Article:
Old Fall River Road will be closed in 2014 due to flood damage
Damages on Old Fall River Road are extensive and the road will remain closed to vehicles through 2014. It is unknown at this time whether hikers and bicyclists will be allowed on the road next year. More »
Impacts from September 2013 Flood
Due to recent flooding, there are still some closures in the park that could affect your visit. More »
Rocky Mountain National Park to be Laboratory for New Research
Contact: Kyle Patterson, 970-586-1363
Contact: Vaughn Baker, 970-586-1200
In January, research will begin in Rocky Mountain National Park to evaluate procedures for testing live elk for Chronic Wasting Disease (CWD) and the effectiveness of a new experimental multi-year fertility control agent. These studies are being done at the park to take advantage of the implementation of the recently announced Rocky Mountain National Park Elk and Vegetation Management Plan.
Over the next several years, in conjunction with the proposed lethal reduction of elk, researchers will conduct studies to evaluate procedures for testing live elk for CWD and the effectiveness of a new experimental multi-year fertility control agent. Currently, there is a live CWD test effective for deer, but CWD diagnosis in live elk has received limited evaluation to date. The disease can only be diagnosed after death in elk. This will be the first time free ranging elk will be tested for CWD. According to Vaughn Baker, Superintendent, "We are excited to have Rocky Mountain National Park serve as a laboratory for the testing of a live test for CWD in elk since testing has only taken place in captive facilities so far. This could also help us determine a better estimate of the CWD prevalence of elk in the park. "
In the first year, while capturing up to 120 female elk and testing them for CWD, researchers are planning to administer the fertility control agent (GonaCon) to 60 elk. Researchers are already handling the elk for the CWD test and can learn more about this multi-year agent at the same time. Any elk which tests positive for CWD would be lethally removed from the population, thereby contributing to annual population reduction targets. These targets will be developed each year based on annual population surveys and hunter success outside the park. Over the next three years elk population reduction would gradually remove study elk and the CWD status and pregnancy would be evaluated. Information gained from these studies could contribute to the advancement of a test for CWD in live elk and a fertility control agent that is more logistically feasible than those currently available.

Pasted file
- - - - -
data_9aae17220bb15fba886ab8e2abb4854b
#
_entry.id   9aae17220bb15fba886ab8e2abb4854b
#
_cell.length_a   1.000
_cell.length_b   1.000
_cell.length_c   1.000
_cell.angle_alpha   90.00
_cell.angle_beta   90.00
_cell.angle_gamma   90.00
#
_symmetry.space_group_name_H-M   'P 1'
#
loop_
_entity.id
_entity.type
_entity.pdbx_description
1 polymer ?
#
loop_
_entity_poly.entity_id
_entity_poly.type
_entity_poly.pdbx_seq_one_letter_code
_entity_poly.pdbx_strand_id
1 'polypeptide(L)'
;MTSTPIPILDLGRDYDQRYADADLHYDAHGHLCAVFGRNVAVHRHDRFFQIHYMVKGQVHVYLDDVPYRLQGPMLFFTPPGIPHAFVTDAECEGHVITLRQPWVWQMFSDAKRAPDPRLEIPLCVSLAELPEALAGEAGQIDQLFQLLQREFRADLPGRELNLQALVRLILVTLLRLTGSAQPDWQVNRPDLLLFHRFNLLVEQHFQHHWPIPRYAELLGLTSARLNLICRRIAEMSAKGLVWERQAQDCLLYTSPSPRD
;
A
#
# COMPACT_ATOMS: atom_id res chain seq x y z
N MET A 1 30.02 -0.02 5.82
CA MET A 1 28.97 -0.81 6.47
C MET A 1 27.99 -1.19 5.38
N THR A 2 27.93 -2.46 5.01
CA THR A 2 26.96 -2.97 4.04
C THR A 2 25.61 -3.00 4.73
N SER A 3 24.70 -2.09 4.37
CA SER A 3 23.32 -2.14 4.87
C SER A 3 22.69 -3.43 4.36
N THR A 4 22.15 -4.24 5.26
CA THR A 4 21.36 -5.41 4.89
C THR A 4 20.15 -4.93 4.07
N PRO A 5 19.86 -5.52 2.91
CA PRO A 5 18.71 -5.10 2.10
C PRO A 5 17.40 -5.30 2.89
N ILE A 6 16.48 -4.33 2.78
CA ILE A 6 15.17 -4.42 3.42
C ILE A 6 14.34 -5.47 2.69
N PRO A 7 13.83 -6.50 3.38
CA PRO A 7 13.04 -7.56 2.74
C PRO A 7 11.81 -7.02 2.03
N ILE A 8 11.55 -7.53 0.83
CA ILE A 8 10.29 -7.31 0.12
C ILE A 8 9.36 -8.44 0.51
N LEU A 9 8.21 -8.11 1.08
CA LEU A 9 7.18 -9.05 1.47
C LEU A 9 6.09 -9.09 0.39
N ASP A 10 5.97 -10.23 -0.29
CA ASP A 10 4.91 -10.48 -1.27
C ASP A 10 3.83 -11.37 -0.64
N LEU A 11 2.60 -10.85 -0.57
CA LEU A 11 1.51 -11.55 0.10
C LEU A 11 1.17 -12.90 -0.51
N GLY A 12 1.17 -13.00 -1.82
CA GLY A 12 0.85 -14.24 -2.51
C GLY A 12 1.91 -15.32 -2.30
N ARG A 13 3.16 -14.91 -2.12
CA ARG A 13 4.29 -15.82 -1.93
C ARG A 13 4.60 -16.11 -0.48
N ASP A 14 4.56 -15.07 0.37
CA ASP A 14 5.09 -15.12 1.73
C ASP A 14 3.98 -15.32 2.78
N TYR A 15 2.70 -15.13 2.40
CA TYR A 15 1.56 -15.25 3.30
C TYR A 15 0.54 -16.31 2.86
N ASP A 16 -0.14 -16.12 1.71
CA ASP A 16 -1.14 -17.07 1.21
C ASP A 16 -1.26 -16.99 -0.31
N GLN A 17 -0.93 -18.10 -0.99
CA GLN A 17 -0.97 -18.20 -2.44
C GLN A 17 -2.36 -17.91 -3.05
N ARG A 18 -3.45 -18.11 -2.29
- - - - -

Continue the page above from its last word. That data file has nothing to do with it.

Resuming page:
Initial elk captures will take place this winter with monitoring continuing over the next three years. Most of the darting will take place in the Moraine Park, Beaver Meadows and Horseshoe Park areas on the east side of Rocky Mountain National Park.
The researchers are advising hunters not to harvest collared elk outside the park so they will be available for study. Additionally, drugs used on the elk take time to be cleared from their body and the hunter may find a tag on the elk informing them the animal should not be consumed.
Participants in the studies include scientists from the Colorado State University Department of Biomedical Sciences, the National Park Service, USDA National Wildlife Research Center, Colorado State University Department of Microbiology, Immunology and Pathology; USDA Agricultural Research Service. The Colorado Division of Wildlife is participating in the study on the live CWD test.
Did You Know?
The oldest rocks in the park are metamorphic (biotite schist and gneiss) estimated at 1.7 billion years old, making them some of the oldest rocks within the National Park System.